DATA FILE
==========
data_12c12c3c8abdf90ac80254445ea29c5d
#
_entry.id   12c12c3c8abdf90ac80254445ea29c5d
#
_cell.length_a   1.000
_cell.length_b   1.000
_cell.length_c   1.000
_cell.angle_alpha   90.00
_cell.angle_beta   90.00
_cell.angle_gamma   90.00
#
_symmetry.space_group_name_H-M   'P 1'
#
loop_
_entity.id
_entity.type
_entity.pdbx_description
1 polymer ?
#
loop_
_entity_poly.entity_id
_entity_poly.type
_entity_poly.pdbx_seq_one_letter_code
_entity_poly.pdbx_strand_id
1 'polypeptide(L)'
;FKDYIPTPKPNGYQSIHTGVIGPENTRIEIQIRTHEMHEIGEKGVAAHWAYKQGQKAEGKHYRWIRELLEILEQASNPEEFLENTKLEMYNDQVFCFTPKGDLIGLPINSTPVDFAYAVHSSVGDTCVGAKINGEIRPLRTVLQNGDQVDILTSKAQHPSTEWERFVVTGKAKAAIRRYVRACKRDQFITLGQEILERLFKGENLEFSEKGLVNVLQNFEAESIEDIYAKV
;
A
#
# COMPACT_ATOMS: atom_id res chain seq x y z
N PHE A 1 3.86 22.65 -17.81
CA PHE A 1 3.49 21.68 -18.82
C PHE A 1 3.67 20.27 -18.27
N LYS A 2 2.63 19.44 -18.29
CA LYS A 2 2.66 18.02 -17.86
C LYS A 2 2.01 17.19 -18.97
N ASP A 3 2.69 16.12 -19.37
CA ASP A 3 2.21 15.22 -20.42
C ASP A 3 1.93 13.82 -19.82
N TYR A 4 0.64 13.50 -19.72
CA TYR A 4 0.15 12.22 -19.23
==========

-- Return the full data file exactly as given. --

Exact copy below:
data_12c12c3c8abdf90ac80254445ea29c5d
#
_entry.id   12c12c3c8abdf90ac80254445ea29c5d
#
_cell.length_a   1.000
_cell.length_b   1.000
_cell.length_c   1.000
_cell.angle_alpha   90.00
_cell.angle_beta   90.00
_cell.angle_gamma   90.00
#
_symmetry.space_group_name_H-M   'P 1'
#
loop_
_entity.id
_entity.type
_entity.pdbx_description
1 polymer ?
#
loop_
_entity_poly.entity_id
_entity_poly.type
_entity_poly.pdbx_seq_one_letter_code
_entity_poly.pdbx_strand_id
1 'polypeptide(L)'
;FKDYIPTPKPNGYQSIHTGVIGPENTRIEIQIRTHEMHEIGEKGVAAHWAYKQGQKAEGKHYRWIRELLEILEQASNPEEFLENTKLEMYNDQVFCFTPKGDLIGLPINSTPVDFAYAVHSSVGDTCVGAKINGEIRPLRTVLQNGDQVDILTSKAQHPSTEWERFVVTGKAKAAIRRYVRACKRDQFITLGQEILERLFKGENLEFSEKGLVNVLQNFEAESIEDIYAKV
;
A
#
# COMPACT_ATOMS: atom_id res chain seq x y z
N PHE A 1 3.86 22.65 -17.81
CA PHE A 1 3.49 21.68 -18.82
C PHE A 1 3.67 20.27 -18.27
N LYS A 2 2.63 19.44 -18.29
CA LYS A 2 2.66 18.02 -17.86
C LYS A 2 2.01 17.19 -18.97
N ASP A 3 2.69 16.12 -19.37
CA ASP A 3 2.21 15.22 -20.42
C ASP A 3 1.93 13.82 -19.82
N TYR A 4 0.64 13.50 -19.72
CA TYR A 4 0.15 12.22 -19.23